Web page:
Cyprus Mail

Controversy over Ayia Napa beach


Contracts were signed to rehabilitate the ‘Ammos tou Kambouris’ beach in Ayia Napa by the municipality and a private sand works company in attempt to but a bandage on a decade of environmental destruction, it emerged on Friday.

The issue has been going on for the past eleven years, when the specific beach was declared a protected site due to the construction in nearby areas. However, the government eventually moved to relax the measures, paving the way to increase development.

On Friday, the Ayia Napa municipality announced that it had signed a contract with the company Sandworks Ltd to rehabilitate the beach.

Contacted by the Cyprus Mail, the company said that they will be bringing sand to the beach as part of the rehabilitation, but that if any planting or other works happen it would be up to the municipality.

According to the announcement from the municipality the works of bringing the sand are set to cost €189,000, which are going to be taken on by the municipality.

At a House interior committee meeting a day ago, Greens MP Alexandra Attalides said that the government, church, and “international convicts” were colluding to commit an environmental crime at the Ammos Kambouri beach.

Her statements brought to the fore an old scandal connected to Malaysian fugitive Jho Low who obtained a Cypriot passport after coming to Cyprus in 2015, and reportedly invested in some property in the Famagusta district.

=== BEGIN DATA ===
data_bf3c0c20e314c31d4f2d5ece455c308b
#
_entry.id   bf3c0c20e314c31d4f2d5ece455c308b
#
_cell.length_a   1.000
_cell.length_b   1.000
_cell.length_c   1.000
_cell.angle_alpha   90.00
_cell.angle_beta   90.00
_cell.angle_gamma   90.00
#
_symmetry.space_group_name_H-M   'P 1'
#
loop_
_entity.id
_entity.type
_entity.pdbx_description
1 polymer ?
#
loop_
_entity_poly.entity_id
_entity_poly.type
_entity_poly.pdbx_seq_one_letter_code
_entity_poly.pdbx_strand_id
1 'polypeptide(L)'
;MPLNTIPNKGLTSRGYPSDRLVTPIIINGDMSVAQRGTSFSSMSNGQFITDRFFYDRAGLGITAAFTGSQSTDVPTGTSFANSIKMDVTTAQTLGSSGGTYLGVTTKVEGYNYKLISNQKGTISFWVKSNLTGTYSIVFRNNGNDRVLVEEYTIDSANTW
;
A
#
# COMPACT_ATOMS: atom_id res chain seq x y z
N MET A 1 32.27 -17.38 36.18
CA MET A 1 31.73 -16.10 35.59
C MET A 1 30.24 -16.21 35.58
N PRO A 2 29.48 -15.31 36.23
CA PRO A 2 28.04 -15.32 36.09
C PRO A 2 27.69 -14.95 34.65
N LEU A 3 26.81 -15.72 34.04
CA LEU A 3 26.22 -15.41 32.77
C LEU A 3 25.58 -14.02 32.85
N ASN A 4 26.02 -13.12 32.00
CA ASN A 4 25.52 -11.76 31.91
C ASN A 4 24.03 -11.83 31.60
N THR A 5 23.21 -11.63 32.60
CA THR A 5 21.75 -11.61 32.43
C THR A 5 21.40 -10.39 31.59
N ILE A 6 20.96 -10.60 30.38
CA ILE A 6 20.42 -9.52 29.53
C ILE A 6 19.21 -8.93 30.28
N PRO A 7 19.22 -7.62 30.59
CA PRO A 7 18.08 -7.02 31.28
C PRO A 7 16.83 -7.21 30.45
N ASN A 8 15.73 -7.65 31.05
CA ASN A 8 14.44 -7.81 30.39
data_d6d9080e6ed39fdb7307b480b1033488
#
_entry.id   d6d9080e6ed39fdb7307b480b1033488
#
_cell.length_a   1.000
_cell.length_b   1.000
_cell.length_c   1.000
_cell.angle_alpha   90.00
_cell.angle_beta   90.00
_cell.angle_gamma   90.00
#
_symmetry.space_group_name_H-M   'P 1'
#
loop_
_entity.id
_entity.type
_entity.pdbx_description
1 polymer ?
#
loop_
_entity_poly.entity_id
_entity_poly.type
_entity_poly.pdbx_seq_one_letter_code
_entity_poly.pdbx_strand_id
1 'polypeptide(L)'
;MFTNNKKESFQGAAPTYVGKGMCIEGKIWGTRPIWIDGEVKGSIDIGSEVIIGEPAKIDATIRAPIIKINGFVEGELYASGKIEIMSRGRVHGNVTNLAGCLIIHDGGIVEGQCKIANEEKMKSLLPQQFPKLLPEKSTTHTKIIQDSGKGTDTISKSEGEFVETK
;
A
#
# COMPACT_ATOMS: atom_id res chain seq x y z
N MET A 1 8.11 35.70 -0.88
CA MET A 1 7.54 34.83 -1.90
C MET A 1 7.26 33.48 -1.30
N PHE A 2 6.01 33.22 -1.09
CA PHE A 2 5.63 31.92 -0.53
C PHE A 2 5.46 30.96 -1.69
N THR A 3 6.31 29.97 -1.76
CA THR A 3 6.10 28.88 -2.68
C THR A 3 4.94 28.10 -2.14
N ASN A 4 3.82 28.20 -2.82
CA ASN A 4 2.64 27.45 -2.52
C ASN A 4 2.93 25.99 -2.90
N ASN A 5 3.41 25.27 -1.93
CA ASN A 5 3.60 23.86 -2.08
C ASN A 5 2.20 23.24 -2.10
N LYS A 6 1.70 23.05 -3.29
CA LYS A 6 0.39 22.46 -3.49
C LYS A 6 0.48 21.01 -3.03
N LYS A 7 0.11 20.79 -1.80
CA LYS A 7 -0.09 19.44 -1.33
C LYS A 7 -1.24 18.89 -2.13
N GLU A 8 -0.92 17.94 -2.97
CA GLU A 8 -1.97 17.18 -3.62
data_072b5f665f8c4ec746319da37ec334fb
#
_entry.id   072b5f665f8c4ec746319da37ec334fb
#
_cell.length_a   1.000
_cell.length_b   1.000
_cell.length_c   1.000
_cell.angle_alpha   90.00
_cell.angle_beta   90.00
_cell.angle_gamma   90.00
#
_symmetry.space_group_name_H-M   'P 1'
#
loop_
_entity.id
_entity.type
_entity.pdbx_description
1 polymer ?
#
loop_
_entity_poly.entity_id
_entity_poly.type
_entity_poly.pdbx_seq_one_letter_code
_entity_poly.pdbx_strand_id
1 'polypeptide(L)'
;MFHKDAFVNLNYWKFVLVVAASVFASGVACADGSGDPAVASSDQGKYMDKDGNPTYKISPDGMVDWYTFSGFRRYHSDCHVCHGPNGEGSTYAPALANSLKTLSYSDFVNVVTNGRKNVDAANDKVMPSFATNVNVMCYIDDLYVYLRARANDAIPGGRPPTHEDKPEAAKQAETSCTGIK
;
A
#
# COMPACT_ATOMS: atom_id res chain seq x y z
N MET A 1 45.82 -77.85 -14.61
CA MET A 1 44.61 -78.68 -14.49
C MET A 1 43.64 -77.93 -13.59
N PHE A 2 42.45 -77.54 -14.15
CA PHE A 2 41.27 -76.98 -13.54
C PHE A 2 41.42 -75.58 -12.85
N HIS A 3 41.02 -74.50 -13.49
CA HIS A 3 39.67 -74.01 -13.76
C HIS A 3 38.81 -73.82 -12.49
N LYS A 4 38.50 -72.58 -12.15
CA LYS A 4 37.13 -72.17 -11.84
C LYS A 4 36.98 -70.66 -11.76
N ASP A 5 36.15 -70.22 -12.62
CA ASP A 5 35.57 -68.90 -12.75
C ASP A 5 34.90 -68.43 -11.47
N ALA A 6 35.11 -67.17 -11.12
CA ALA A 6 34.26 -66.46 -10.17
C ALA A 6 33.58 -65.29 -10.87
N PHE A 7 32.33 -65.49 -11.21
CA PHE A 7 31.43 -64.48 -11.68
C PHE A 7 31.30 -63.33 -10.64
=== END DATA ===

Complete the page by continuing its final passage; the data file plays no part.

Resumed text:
Presenting images from the area and a number of documents, Attalides told deputies at the House interior committee that the problem has been ongoing since 2012.

Turning to Ayia Napa Mayor Christos Zannetou, she asked for a clear answer if the church has any land in the area and if there were hotels operating at the beach. More importantly, Attalides said she wanted to know if legal measures had been taken against them.

Two years ago, the late Archbishop Chrysostomos was embroiled in the scandal after it emerged Low made a €300,000 donation to the church and then purchased a villa on church land.

Attalides suggested the villa falls under a protected area and therefore should not have been built in the first place.

Commenting further on Friday, Greens MP Efi Xanthou told the Cyprus Mail that even with the move by the municipality to rehabilitate the beach being welcome, the damage will take years to fix, and even then, it would not return to its original state.

She said it was a “landmark decision” to have to beach rehabilitated and would pave the way for other areas that have been similarly affected by developments including Sotira and Peyia to have corrective measures.

However, she said: “Taxpayers will be paying the bill to correct the damage that should not have happened [in the first place].”

She called on local authorities to be more attentive to the interventions made to the environment, to avoid further problems in the future.

Earlier in the week, Attalides called for the case of the environmental crime to be reopened.

She claimed that the police and the legal service failed to substantiate allegations made about planning interventions at the Ayia Napa beach.

She said authorities did not contact complainants to testify and urged that the case should be reopened.


Follow the Cyprus Mail on Google News

Related Posts

From Latin America to the Mediterranean: Iberoamerican film festival returns

Eleni Philippou

A Cypriot’s unexpected journey to the Emmys

Jonathan Shkurko

Clampdown on foreign property buyers in the north

Esra Aygin

UN ‘grateful to Cyprus’ for Gaza aid corridor

Our View: Anti-corruption office sinking into political infighting

CM: Our View

A new world order really is in the making

Alper Ali Riza